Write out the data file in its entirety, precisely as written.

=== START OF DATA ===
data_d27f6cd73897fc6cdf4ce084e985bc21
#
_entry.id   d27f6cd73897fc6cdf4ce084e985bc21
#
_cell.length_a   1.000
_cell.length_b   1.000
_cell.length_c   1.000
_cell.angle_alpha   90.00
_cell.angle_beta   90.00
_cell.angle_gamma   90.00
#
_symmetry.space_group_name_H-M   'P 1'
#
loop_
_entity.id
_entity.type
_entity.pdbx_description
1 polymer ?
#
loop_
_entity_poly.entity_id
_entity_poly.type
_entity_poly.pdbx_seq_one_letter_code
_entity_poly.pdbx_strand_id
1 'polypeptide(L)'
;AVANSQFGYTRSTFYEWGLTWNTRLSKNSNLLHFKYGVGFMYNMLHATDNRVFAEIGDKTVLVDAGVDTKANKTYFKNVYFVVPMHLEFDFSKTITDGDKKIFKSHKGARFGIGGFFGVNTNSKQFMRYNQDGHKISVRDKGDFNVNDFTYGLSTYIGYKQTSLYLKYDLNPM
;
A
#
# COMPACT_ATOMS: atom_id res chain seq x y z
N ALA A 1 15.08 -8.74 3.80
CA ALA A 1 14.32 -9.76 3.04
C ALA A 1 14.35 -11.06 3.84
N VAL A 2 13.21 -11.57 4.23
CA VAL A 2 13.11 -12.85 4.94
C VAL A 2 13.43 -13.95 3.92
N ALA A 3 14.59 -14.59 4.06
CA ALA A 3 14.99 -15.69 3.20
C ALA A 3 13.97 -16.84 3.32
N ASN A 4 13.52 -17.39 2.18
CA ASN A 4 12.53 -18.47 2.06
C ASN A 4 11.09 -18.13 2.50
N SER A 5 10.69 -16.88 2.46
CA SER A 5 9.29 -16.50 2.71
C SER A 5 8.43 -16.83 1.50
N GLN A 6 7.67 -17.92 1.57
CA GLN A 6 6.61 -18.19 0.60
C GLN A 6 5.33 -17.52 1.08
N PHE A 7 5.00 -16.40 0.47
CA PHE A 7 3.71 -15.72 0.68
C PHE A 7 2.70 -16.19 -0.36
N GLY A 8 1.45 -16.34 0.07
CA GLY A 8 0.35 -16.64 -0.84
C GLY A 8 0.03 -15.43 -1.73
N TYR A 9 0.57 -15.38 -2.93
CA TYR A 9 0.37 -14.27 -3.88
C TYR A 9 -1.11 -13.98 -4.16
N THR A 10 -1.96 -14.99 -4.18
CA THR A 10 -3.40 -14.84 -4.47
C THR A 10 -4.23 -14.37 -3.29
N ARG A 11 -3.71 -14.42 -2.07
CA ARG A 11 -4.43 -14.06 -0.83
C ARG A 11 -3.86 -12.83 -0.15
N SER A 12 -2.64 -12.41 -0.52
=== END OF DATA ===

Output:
data_d27f6cd73897fc6cdf4ce084e985bc21
#
_entry.id   d27f6cd73897fc6cdf4ce084e985bc21
#
_cell.length_a   1.000
_cell.length_b   1.000
_cell.length_c   1.000
_cell.angle_alpha   90.00
_cell.angle_beta   90.00
_cell.angle_gamma   90.00
#
_symmetry.space_group_name_H-M   'P 1'
#
loop_
_entity.id
_entity.type
_entity.pdbx_description
1 polymer ?
#
loop_
_entity_poly.entity_id
_entity_poly.type
_entity_poly.pdbx_seq_one_letter_code
_entity_poly.pdbx_strand_id
1 'polypeptide(L)'
;AVANSQFGYTRSTFYEWGLTWNTRLSKNSNLLHFKYGVGFMYNMLHATDNRVFAEIGDKTVLVDAGVDTKANKTYFKNVYFVVPMHLEFDFSKTITDGDKKIFKSHKGARFGIGGFFGVNTNSKQFMRYNQDGHKISVRDKGDFNVNDFTYGLSTYIGYKQTSLYLKYDLNPM
;
A
#
# COMPACT_ATOMS: atom_id res chain seq x y z
N ALA A 1 15.08 -8.74 3.80
CA ALA A 1 14.32 -9.76 3.04
C ALA A 1 14.35 -11.06 3.84
N VAL A 2 13.21 -11.57 4.23
CA VAL A 2 13.11 -12.85 4.94
C VAL A 2 13.43 -13.95 3.92
N ALA A 3 14.59 -14.59 4.06
CA ALA A 3 14.99 -15.69 3.20
C ALA A 3 13.97 -16.84 3.32
N ASN A 4 13.52 -17.39 2.18
CA ASN A 4 12.53 -18.47 2.06
C ASN A 4 11.09 -18.13 2.50
N SER A 5 10.69 -16.88 2.46
CA SER A 5 9.29 -16.50 2.71
C SER A 5 8.43 -16.83 1.50
N GLN A 6 7.67 -17.92 1.57
CA GLN A 6 6.61 -18.19 0.60
C GLN A 6 5.33 -17.52 1.08
N PHE A 7 5.00 -16.40 0.47
CA PHE A 7 3.71 -15.72 0.68
C PHE A 7 2.70 -16.19 -0.36
N GLY A 8 1.45 -16.34 0.07
CA GLY A 8 0.35 -16.64 -0.84
C GLY A 8 0.03 -15.43 -1.73
N TYR A 9 0.57 -15.38 -2.93
CA TYR A 9 0.37 -14.27 -3.88
C TYR A 9 -1.11 -13.98 -4.16
N THR A 10 -1.96 -14.99 -4.18
CA THR A 10 -3.40 -14.84 -4.47
C THR A 10 -4.23 -14.37 -3.29
N ARG A 11 -3.71 -14.42 -2.07
CA ARG A 11 -4.43 -14.06 -0.83
C ARG A 11 -3.86 -12.83 -0.15
N SER A 12 -2.64 -12.41 -0.52